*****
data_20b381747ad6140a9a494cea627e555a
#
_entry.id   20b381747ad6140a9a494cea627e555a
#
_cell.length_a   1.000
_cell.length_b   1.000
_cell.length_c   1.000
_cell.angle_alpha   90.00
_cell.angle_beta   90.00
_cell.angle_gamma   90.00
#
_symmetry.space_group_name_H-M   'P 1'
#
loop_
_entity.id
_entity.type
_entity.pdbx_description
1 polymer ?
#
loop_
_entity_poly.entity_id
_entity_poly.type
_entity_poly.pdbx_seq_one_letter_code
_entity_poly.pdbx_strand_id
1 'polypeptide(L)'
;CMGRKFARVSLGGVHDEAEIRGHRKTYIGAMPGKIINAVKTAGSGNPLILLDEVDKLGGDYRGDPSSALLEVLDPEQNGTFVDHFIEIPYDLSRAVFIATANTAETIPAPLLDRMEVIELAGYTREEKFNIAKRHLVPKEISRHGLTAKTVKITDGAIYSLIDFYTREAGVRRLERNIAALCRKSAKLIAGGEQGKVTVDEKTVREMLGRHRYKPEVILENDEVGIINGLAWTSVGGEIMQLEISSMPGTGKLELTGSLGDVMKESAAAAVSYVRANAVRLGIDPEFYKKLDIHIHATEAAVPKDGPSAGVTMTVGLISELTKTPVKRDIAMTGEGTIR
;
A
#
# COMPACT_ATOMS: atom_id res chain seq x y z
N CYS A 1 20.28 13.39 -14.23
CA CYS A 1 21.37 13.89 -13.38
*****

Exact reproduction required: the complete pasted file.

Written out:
data_20b381747ad6140a9a494cea627e555a
#
_entry.id   20b381747ad6140a9a494cea627e555a
#
_cell.length_a   1.000
_cell.length_b   1.000
_cell.length_c   1.000
_cell.angle_alpha   90.00
_cell.angle_beta   90.00
_cell.angle_gamma   90.00
#
_symmetry.space_group_name_H-M   'P 1'
#
loop_
_entity.id
_entity.type
_entity.pdbx_description
1 polymer ?
#
loop_
_entity_poly.entity_id
_entity_poly.type
_entity_poly.pdbx_seq_one_letter_code
_entity_poly.pdbx_strand_id
1 'polypeptide(L)'
;CMGRKFARVSLGGVHDEAEIRGHRKTYIGAMPGKIINAVKTAGSGNPLILLDEVDKLGGDYRGDPSSALLEVLDPEQNGTFVDHFIEIPYDLSRAVFIATANTAETIPAPLLDRMEVIELAGYTREEKFNIAKRHLVPKEISRHGLTAKTVKITDGAIYSLIDFYTREAGVRRLERNIAALCRKSAKLIAGGEQGKVTVDEKTVREMLGRHRYKPEVILENDEVGIINGLAWTSVGGEIMQLEISSMPGTGKLELTGSLGDVMKESAAAAVSYVRANAVRLGIDPEFYKKLDIHIHATEAAVPKDGPSAGVTMTVGLISELTKTPVKRDIAMTGEGTIR
;
A
#
# COMPACT_ATOMS: atom_id res chain seq x y z
N CYS A 1 20.28 13.39 -14.23
CA CYS A 1 21.37 13.89 -13.38